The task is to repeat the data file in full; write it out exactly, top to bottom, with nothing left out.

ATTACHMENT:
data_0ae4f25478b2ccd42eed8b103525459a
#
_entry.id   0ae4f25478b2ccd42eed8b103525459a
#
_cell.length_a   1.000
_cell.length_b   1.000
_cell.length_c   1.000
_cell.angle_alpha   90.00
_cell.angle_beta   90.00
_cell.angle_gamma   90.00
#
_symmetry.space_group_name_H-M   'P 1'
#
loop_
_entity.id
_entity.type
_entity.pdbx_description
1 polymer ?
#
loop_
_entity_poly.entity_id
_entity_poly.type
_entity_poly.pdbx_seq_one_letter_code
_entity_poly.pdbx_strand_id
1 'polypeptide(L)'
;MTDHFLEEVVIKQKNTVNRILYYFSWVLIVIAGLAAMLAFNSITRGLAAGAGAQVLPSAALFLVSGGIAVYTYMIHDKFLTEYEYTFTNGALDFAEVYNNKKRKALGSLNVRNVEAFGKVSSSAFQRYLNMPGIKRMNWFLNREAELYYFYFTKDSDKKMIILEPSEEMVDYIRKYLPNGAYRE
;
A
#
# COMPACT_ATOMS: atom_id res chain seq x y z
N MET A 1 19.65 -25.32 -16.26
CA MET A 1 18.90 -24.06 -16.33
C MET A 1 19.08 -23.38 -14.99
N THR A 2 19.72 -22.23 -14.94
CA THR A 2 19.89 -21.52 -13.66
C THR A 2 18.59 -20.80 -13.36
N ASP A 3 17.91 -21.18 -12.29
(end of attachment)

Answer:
data_0ae4f25478b2ccd42eed8b103525459a
#
_entry.id   0ae4f25478b2ccd42eed8b103525459a
#
_cell.length_a   1.000
_cell.length_b   1.000
_cell.length_c   1.000
_cell.angle_alpha   90.00
_cell.angle_beta   90.00
_cell.angle_gamma   90.00
#
_symmetry.space_group_name_H-M   'P 1'
#
loop_
_entity.id
_entity.type
_entity.pdbx_description
1 polymer ?
#
loop_
_entity_poly.entity_id
_entity_poly.type
_entity_poly.pdbx_seq_one_letter_code
_entity_poly.pdbx_strand_id
1 'polypeptide(L)'
;MTDHFLEEVVIKQKNTVNRILYYFSWVLIVIAGLAAMLAFNSITRGLAAGAGAQVLPSAALFLVSGGIAVYTYMIHDKFLTEYEYTFTNGALDFAEVYNNKKRKALGSLNVRNVEAFGKVSSSAFQRYLNMPGIKRMNWFLNREAELYYFYFTKDSDKKMIILEPSEEMVDYIRKYLPNGAYRE
;
A
#
# COMPACT_ATOMS: atom_id res chain seq x y z
N MET A 1 19.65 -25.32 -16.26
CA MET A 1 18.90 -24.06 -16.33
C MET A 1 19.08 -23.38 -14.99
N THR A 2 19.72 -22.23 -14.94
CA THR A 2 19.89 -21.52 -13.66
C THR A 2 18.59 -20.80 -13.36
N ASP A 3 17.91 -21.18 -12.29